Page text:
A Pot Luck Meal Of Ideas


Remember pot-luck suppers, when everyone brought a dish or two? What follows is the the equivalent — although substituting ideas for food. Because the last few entries on this blog have been pretty grim, this week I want to share some good stuff that has come across my desk or into my professional life somehow. My pot-luck includes books, and school and service programs. I hope you will click on at least a couple of the links — and add your own to round out the meal.

A national program I’m keen on is the Arts Education Partnership, which describes itself as being “dedicated to securing a high-quality arts education for every young person in America.” Its 25 (and counting) partners include national groups like Americans for the Arts, state and local arts councils and two major foundations (Wallace and Ford), but the key player seems to be the Council of Chief State School Officers. I spent some time with AEP folks this spring (moderating a panel, giving a speech, and hanging out), and, if we could bottle the positive energy that arts advocates give off, we would be a long way to solving some of schooling’s problems.

I am intrigued by Global Citizen Year, which says it is “building the next generation of American leaders though a bridge year in the developing world.” I’ve met the founder, a whirlwind of energy named Abby Falik, a graduate of the Harvard Business School. GCY is narrowly focused (“It’s not freshman year. Not a study abroad program. It’s a year of deep experience in the real world before college,” the website boasts). In other words, this may not be for you but for your children or grandchildren, or your neighbor’s kids, but it’s worth a look.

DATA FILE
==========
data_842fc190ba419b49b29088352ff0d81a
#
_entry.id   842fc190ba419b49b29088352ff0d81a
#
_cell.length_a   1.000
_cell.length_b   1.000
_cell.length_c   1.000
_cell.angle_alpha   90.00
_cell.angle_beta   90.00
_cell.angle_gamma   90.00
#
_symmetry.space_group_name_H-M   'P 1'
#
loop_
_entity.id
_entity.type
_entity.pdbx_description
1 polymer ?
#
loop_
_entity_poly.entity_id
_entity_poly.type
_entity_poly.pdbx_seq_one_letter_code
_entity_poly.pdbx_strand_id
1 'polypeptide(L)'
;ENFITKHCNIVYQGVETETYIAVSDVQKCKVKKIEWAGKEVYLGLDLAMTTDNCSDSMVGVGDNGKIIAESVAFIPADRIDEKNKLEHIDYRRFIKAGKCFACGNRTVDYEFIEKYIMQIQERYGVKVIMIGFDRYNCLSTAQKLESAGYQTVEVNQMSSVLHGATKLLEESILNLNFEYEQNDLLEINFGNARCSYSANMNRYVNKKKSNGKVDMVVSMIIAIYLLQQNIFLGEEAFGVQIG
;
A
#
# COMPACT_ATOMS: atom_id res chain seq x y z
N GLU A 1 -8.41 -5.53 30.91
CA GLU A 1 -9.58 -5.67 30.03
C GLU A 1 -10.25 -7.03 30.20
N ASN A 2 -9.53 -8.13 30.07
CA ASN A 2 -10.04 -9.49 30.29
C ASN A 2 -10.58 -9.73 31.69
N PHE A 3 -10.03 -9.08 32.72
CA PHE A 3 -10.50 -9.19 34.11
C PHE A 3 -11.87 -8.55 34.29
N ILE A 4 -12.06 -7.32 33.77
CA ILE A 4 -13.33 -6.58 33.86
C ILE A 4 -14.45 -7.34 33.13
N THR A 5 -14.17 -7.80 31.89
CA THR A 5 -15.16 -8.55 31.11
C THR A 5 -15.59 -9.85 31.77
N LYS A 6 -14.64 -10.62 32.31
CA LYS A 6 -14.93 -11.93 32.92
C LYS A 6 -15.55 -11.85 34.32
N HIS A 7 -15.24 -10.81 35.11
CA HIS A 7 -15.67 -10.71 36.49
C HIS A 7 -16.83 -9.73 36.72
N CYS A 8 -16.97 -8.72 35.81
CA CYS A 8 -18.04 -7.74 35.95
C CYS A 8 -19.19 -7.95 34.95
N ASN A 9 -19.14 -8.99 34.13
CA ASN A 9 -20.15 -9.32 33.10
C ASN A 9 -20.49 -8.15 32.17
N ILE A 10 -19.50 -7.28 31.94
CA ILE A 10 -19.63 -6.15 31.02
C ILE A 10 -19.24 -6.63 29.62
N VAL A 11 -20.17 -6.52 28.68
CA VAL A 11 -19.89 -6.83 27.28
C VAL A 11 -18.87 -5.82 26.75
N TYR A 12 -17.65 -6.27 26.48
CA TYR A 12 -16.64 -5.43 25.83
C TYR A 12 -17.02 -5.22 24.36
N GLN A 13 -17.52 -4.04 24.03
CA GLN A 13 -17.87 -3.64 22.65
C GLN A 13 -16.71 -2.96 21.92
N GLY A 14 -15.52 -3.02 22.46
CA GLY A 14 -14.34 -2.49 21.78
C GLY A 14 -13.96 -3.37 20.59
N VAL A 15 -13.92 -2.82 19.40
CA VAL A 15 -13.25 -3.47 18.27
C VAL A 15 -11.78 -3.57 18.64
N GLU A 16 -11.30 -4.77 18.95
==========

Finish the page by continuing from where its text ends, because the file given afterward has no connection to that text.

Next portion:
Boston Globe columnist Gareth Cook wrote about Global Citizen Year on March 4: “Harvard freshman Gus Ruchman did Global Citizen Year after high school, and found himself living with a host family and doing deeply fulfilling public health work a few hours east of Dakar, Senegal. He was on his own, navigating an Islamic culture, learning that not everyone on the planet shares the American obsession with being right on time – all experiences that changed him for the better and helped prepare him for the overwhelming experience of starting college.

“I absolutely loved it,’’ says Ruchman.”

Global Citizen Year
Global Citizen Year is one of a handful of very interesting developments in the broader field of education.

The Future Project is a service program with an audacious goal: “Our mission is to put the world’s dreams into action — starting in the most historically underserved schools and neighborhoods across the nation.” It does this by connecting service-minded adults with adolescents with big dreams.

Now underway in New York, Washington, D.C., and New Haven, it was started by two recent Yale graduates, Andrew Mangino and Kanya Balakrishna. Tim Shriver, the Chairman & CEO of the Special Olympics and a TFP Board member, had this to say about TFP: